Our family made at least one trip to the Catskills each summer in the 1950s and '60s, and we always had plenty of familiar company. Nobody we knew ever flew anywhere in those days, and working people didn't get much time off. So vacation destinations had to be close at hand.
The Catskills were just a few hours' drive from anywhere in the New York area. Better yet, the rolling mountains and rushing streams were hauntingly familiar to the old folks. I remember them sitting silently, looking out across the deep-green valley. Even on the mistiest day, I believe they truly could see all the way to Mount Ararat.
We always stayed at the Washington Irving Hotel, which we knew as Varbed's Place. It was run by Varbed and Mary Chebolian, whom I called Grandma Mary. I cannot picture her with any expression except a smile on her face.
The hotel was already old and creaky, and a very scary place for a kid when summer storms rolled across the mountains. My father told me the story of Rip Van Winkle, explaining that the thunder was really the sound of the little mountain men bowling in the caverns. The result was greatly calmed nerves, and a lifelong love of Washington Irving's tales.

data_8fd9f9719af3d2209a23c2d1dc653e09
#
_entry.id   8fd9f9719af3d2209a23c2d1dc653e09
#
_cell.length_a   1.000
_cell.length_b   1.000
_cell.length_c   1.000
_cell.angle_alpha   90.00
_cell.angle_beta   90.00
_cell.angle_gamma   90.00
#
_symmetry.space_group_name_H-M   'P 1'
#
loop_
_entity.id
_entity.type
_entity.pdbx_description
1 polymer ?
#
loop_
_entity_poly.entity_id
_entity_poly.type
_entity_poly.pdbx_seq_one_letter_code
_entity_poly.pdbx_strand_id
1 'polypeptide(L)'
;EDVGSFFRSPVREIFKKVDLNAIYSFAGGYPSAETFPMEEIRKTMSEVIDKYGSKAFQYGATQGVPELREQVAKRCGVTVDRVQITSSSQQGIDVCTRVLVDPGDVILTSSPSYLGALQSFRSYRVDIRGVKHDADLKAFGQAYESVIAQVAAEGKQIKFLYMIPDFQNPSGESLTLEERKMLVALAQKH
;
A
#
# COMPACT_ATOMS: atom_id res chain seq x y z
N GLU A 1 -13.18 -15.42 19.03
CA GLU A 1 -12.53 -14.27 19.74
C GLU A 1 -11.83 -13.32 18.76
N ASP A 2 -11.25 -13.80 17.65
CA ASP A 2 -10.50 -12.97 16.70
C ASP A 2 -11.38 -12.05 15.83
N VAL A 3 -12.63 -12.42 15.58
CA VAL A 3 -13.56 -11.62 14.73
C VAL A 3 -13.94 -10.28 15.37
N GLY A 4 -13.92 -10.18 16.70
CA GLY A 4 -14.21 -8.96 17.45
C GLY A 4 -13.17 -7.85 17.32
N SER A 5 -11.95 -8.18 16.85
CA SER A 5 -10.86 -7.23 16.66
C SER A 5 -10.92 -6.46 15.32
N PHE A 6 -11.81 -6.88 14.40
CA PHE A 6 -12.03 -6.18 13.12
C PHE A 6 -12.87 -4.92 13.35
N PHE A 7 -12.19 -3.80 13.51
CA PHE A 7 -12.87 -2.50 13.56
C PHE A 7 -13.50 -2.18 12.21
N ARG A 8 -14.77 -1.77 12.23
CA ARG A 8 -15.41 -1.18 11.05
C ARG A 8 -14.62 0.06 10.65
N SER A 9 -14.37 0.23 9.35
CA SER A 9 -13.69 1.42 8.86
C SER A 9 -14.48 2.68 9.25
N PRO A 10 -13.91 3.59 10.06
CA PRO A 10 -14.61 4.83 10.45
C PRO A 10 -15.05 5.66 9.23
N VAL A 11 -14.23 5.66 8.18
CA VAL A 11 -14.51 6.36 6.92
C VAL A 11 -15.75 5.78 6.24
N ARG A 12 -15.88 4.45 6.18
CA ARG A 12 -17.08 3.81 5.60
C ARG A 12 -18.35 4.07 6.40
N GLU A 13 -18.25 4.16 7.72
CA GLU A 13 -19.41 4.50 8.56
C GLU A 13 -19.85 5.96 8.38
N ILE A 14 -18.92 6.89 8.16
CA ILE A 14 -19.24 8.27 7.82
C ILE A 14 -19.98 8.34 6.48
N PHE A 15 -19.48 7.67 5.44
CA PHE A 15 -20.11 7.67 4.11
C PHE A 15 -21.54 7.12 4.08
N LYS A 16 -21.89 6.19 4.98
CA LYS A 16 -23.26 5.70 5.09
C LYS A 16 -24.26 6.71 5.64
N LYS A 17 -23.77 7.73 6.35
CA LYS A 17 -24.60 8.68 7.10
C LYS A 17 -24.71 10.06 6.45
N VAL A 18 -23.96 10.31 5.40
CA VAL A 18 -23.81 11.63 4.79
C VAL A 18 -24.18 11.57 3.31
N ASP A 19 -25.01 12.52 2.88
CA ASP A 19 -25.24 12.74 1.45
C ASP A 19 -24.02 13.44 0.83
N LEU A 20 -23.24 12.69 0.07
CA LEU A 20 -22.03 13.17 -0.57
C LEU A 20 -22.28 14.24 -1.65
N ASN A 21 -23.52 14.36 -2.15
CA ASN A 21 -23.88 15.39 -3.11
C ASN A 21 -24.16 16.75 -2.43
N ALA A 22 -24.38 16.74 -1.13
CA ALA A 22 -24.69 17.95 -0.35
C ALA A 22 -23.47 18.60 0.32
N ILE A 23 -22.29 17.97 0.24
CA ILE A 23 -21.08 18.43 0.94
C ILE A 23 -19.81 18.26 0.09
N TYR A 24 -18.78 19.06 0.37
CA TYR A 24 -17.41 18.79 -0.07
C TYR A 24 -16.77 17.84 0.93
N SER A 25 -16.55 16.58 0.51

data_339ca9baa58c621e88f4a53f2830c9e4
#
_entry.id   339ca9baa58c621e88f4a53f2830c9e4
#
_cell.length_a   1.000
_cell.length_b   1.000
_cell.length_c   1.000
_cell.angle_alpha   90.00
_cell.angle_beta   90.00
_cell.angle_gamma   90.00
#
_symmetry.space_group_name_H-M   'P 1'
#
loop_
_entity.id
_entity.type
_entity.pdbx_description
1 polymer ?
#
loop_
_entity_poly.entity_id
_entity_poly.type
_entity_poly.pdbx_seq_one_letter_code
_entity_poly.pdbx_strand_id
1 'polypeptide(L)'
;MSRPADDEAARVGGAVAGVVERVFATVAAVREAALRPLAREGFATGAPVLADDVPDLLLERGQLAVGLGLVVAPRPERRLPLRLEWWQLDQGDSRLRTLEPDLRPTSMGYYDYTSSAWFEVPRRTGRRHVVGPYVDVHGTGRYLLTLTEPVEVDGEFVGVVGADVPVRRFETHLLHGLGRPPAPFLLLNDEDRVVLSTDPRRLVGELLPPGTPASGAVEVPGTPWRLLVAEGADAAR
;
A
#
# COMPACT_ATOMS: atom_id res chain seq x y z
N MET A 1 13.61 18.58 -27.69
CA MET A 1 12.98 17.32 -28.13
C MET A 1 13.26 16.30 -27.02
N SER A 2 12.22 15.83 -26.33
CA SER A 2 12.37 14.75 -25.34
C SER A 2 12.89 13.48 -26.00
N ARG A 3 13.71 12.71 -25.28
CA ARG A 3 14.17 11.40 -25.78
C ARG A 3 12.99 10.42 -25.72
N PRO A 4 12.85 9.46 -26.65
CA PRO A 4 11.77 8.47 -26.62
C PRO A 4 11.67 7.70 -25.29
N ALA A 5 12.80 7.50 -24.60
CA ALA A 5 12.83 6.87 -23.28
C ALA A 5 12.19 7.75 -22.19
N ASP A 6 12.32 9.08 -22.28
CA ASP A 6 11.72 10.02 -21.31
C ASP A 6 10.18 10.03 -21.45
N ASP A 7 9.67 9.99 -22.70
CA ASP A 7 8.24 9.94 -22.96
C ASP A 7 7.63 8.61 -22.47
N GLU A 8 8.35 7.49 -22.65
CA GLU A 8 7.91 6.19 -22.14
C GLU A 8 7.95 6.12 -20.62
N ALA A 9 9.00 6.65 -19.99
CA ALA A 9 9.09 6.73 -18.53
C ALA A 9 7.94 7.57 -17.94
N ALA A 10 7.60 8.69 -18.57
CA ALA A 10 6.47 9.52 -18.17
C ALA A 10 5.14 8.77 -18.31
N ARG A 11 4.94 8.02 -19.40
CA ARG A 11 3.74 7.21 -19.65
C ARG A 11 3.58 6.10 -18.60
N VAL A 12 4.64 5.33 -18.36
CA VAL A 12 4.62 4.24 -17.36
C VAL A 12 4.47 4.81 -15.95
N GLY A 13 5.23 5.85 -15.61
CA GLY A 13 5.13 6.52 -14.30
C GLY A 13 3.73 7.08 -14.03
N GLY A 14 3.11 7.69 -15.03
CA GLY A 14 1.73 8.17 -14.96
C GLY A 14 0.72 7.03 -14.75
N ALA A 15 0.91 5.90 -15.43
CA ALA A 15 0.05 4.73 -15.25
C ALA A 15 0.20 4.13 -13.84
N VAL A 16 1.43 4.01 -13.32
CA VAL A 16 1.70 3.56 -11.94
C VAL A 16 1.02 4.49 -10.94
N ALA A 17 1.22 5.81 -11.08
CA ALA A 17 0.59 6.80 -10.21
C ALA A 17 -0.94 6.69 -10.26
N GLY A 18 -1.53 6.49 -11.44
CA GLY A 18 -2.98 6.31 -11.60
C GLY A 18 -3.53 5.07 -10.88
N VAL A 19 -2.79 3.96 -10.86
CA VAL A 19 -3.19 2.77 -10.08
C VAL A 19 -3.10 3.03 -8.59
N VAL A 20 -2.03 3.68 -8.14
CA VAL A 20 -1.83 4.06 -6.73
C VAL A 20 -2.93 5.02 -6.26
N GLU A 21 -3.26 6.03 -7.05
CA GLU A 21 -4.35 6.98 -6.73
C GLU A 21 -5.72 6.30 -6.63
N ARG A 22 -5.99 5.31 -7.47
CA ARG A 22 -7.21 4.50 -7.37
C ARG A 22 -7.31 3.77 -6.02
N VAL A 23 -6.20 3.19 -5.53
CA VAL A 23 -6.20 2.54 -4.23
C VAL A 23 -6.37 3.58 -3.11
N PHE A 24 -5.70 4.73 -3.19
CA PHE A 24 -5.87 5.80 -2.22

So many memories come rushing back: hiking along the mountain trails, plunging into the freezing water below the falls, and drinking the equally cold, sweet water that bubbled up from the fountain on the front lawn.
To my surprise, the Washington Irving Hotel still stands on the outskirts of Tannersville and Hunter along Route 23A -- and it looks great. New owners have restored the hotel to a glory that passed long before I was born. It's very upscale, very charming -- the sort of place where you have afternoon tea and scones, not coffee and chorag.
I smiled to think that at least some of them must be the old folks I remember looking silently out across that same valley.